Securing Your Enterprise Data in a BYOD World
The press has been awash during the past few weeks, with speculation regarding Blackberry’s version 10 and their new devices. All was revealed during the worldwide unveiling recently and here at Globo, we didn’t see the news as too impressive or that dramatic.
It is well accepted that smartphones and tablets are changing the way in which an employee can interact with enterprise systems, services and data and the BYOD trend is certainly here and growing fast. It is also well accepted that employees are much more productive if they have access to their corporate data and given that the vast majority of employees are requesting this; it is of course a win-win situation.
However, BYOD strategies and the implementation of solutions to support this trend require careful thought and consideration, especially where the security and protection of corporate data is concerned. Aside from the obvious functional needs and expectations of a BYOD solution, security presents many challenges for the enterprise and I often see a number of the fundamental requirements overlooked, ignored or downplayed.
What happens if a device with access to corporate data is lost or stolen, or if an employee leaves? There are, I believe, a number of security features that should be considered as mandatory when allowing an employee to have mobile access to systems, services and data that are ordinarily very secure when accessed within a corporate environment. Mobile is very different and has a whole set of new challenges for security.
Communications should be proxy-based, the mobile device should not communicate directly with back-end systems; all communications should go through a host which resides in the DMZ. This eliminates the need for costly and complex VPN solutions. All data held at rest and/ or transmitted should be protected by end-to-end encryption, preferably using 3DES 192-bit encryption on the server and AES 256-bit on the device or when sent over the air. Authentication is an often overlooked topic and the support of an organization’s existing login credentials is useful, for example via LDAP or Active Directory, thus removing the need for distinct user accounts for mobile access to be provisioned and managed.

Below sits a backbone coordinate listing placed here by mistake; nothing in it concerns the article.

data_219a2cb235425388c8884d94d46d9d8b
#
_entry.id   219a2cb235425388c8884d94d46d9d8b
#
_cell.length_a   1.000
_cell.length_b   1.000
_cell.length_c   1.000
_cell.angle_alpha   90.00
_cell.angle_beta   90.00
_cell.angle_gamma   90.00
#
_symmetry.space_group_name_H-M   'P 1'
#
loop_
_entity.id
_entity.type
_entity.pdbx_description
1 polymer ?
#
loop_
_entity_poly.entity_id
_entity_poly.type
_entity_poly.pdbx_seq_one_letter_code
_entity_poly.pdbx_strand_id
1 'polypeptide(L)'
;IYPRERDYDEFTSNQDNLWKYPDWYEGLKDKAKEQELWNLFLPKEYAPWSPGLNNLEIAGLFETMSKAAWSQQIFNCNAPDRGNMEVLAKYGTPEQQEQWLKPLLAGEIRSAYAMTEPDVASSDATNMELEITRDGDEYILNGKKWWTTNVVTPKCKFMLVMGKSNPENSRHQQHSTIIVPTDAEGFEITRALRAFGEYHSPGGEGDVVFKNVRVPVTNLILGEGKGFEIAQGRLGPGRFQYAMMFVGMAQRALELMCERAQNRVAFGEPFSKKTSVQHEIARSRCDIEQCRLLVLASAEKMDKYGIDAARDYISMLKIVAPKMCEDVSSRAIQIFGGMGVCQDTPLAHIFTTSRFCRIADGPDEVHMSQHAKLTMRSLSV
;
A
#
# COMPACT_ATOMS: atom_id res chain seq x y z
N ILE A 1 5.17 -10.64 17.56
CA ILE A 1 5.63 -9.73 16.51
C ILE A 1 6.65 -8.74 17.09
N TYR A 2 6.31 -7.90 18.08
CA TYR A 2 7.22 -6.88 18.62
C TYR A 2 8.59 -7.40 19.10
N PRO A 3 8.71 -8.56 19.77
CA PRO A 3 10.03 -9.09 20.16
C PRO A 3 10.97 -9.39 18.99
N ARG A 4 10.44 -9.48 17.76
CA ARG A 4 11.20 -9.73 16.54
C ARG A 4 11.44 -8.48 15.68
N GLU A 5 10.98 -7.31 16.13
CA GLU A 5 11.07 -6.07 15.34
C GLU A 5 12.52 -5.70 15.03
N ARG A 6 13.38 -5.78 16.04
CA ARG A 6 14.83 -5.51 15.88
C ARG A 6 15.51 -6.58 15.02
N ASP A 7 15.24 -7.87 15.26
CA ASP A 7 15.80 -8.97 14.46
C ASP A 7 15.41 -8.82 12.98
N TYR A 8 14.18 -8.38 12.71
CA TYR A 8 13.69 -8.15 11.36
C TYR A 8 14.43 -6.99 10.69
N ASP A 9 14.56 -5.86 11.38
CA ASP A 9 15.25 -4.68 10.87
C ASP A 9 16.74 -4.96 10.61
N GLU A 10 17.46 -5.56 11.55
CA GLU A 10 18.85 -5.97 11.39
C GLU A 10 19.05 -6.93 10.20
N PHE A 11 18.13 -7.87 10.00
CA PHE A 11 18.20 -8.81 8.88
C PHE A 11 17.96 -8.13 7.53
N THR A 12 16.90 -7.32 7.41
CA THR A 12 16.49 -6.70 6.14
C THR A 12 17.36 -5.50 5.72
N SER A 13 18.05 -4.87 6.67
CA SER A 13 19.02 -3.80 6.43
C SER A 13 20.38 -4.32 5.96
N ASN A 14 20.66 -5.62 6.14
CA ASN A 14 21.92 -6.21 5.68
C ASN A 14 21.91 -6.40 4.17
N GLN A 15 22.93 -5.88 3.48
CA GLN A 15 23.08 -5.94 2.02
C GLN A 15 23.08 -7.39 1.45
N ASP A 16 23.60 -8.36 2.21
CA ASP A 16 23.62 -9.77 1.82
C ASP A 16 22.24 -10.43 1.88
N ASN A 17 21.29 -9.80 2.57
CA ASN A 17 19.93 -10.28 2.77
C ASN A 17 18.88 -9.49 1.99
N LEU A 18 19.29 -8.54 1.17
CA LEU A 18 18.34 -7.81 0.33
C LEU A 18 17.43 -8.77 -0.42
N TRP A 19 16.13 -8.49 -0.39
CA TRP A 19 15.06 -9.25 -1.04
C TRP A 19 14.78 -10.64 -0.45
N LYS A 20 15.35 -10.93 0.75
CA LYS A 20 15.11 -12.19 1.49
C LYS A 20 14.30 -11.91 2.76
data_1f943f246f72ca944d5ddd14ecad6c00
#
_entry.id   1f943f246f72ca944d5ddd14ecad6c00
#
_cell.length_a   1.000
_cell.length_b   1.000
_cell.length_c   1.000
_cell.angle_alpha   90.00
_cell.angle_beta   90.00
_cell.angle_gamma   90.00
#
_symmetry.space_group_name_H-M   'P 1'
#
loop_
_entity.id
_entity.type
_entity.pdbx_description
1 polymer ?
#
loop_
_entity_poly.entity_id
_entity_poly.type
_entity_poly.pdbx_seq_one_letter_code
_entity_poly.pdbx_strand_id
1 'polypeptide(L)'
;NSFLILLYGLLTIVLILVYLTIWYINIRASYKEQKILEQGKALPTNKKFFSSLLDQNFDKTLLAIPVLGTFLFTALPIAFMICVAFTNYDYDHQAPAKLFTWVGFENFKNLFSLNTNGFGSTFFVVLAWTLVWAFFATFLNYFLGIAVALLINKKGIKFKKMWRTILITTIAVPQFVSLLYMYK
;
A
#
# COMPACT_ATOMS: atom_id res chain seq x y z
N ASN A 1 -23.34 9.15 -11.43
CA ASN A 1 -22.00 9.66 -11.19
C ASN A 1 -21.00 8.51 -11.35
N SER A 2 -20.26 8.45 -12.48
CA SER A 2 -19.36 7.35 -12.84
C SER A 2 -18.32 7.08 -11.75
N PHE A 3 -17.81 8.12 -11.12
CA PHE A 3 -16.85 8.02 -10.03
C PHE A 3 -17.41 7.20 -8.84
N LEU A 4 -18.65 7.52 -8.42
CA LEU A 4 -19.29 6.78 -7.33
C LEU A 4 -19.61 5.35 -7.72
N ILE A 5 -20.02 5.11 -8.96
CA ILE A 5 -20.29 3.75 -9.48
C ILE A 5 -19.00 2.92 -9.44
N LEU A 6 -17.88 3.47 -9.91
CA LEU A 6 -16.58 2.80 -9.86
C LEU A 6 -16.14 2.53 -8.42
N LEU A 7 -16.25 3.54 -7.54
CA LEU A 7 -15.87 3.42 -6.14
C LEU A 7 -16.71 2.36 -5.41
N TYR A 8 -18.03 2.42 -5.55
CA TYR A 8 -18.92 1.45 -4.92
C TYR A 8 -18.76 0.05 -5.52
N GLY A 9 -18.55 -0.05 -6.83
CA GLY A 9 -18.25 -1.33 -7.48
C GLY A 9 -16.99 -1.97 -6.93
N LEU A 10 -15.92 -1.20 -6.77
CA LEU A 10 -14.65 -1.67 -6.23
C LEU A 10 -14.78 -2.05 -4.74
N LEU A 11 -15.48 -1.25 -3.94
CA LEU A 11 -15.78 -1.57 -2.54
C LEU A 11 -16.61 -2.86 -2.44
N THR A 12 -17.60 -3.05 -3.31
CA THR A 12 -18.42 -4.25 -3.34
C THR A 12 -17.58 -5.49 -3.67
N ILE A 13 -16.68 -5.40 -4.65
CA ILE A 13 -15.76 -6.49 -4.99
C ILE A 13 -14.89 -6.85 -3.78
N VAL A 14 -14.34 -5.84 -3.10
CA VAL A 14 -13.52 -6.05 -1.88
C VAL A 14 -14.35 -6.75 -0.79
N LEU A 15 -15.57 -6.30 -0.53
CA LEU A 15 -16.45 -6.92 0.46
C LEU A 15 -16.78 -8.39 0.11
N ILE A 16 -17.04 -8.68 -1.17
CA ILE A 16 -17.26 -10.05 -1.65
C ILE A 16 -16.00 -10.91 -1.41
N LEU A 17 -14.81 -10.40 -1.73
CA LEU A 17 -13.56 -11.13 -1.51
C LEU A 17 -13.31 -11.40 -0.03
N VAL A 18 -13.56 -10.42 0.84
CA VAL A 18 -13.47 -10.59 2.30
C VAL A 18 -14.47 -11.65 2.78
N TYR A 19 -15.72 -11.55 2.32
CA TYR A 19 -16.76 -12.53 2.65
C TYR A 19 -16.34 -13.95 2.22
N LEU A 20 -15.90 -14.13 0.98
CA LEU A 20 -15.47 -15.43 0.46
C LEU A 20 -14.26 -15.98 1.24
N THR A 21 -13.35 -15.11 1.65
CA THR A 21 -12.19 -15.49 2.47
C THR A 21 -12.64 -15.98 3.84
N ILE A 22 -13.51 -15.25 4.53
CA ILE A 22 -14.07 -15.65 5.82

I frequently hear our customer and partners talk about the security of data in terms of encryption; however it’s far less common for us to receive questions about the control and management of access rights and permissions to the data, which in my opinion are extremely important aspects of security, too. For example: Access rights based on employee roles, procedures, policies, connection methods and device types. Furthermore, considerations such as allowing or denying access to enterprise data and services based on an individual’s actual requirements are paramount and this should include the ability to permit or deny functions such as copy / paste.
The ability to securely and effortlessly manage any data and applications specific to the enterprise on the device in a centralized manner (without the need for costly or complex MDM or MAM solutions) is a requirement we often receive at Globo, especially from our larger customers, as this allows an organization to perform functions such as the removal of data and apps from lost or stolen devices, to lock down access from specific devices, update security policies and user access rights, and lock specific functionality or features to prevent data leakage.
So, my personal recommendation to anyone looking to implement a solution to support BYOD, whilst ensuring full data security, is to strongly consider a secure, containerized approach to their enterprise mobility plans. Such an approach seamlessly segregates personal and enterprise in a secure manner. This is also a view supported by Gartner, as noted in their recent Research Note on this topic.
My summary on the implications of security on enterprise mobility and BYOD is to choose any solution carefully; only after a thorough assessment and evaluation of your current and expected future requirements, whilst keeping a close eye on the emerging and ever-changing technology advancements.